It wasn't enough that it was Monday, and overcast. The Dow Jones industrials dropped below the 10,000 mark for the first time since 2004...
It wasn’t enough that it was Monday, and overcast.
The Dow Jones industrials dropped below the 10,000 mark for the first time since 2004. The presidential candidates raised the anchors on their Swift-boat-style runs at each other.
And in Kenya, pirates are ruling the high seas. Pirates!
With so much out of our hands, what is Joe Six-Pack to do, Miss Sarah? (Wink).
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The surest move right now is to register to vote. It’s the one thing you can do while the world goes to Hades in a nonrecyclable shopping bag.
If it’s any comfort, we’re registering in record numbers.
The King County Board of Elections has been getting about 15,000 new registrations or updates every week since the primary.
On Saturday — the last day Washington residents could register or update online or by mail — 10,000 people mailed in, logged on or walked in to the elections office in Renton.
“People are very aware of this election and want to be a part of it,” said King County Elections spokeswoman Megan Coppersmith.
Voters not registered in Washington have until Oct. 20 to do so in person.
But really: If you haven’t registered to vote by now, maybe you shouldn’t bother. Stay home. Anyone who isn’t scrambling to secure a spot in the voting booth next month doesn’t deserve to be there.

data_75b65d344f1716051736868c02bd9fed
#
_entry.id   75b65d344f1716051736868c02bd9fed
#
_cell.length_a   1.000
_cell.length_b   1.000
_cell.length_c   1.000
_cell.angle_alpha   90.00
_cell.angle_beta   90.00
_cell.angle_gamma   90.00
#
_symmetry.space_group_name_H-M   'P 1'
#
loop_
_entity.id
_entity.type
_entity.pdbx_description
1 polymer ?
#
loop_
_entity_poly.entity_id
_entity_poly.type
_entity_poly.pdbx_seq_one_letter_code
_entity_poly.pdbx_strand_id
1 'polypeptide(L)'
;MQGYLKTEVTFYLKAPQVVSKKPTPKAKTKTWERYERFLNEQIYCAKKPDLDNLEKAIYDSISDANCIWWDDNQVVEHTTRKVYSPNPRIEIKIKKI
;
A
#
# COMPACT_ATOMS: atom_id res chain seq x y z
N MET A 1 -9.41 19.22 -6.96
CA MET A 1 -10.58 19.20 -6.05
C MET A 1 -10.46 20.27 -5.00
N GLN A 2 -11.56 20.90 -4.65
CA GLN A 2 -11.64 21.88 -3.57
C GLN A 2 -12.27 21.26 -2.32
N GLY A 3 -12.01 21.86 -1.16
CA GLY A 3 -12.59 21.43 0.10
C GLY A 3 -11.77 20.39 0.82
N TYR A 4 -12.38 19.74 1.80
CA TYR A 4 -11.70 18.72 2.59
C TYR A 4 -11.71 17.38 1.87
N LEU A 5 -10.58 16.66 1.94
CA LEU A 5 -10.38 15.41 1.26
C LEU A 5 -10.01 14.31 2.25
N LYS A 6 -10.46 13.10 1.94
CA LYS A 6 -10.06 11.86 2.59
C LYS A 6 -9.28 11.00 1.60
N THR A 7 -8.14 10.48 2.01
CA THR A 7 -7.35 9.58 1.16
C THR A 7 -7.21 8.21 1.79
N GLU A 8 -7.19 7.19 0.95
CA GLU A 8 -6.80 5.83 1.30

“Oh, I wouldn’t say that,” chided Carol Houston, 52, as we stood outside a Safeway store in Seattle. “People still have two more weeks to help make change.”
Big change is in order, Houston said, because we’ve got some big worries.
“Oh, God, yes,” she said. “Money, paying on my bills, gassing the car, feeding the dog, feeding the cat. … “
Houston is more involved in this election than any before: “The times demand it.”
They’re demanding all kinds of things. Aside from taking stock of their stocks, folks are staying home and sitting tight.
And some have learned it accomplishes nothing to sit it out.
Golda Hall waited until the last minute to register four years ago, the first time she voted in a presidential election.
“I waited until the day,” said Hall, 25, a bartender who lives in West Seattle. “We were all a bunch of slack-asses.”
Four years later, “I am bugging people to vote,” she said. “If it doesn’t go my way, we’ll go WTO all over again.”
I saw people taking to the streets in February for an Obama rally, cutting classes, leaving work, cheering and crying.
I saw how people squeezed in to see Hillary Clinton, how they spilled out of a ballroom to get a glimpse of John McCain.
And yet, in last year’s general election, only 46 percent of registered voters showed up.
Enough. There’s a war on. People are hurting. Even eBay, where the world finds things, is losing 10 percent of its staff.
Register. Vote. Feel like you’re doing something.
In the meantime, take heed of Andrew O’Keefe, 23, a student at Seattle Central Community College who provided the philosophical paper bag I needed to breathe into.
“It will be all right,” he said. “I’m going to go to school, go to work. Just keep on keeping on. We’ve always done it, right?”
Nicole Brodeur’s column appears Tuesday and Friday. Reach her at 206-464-2334 or email@example.com.
Whitworth Elementary. Got it.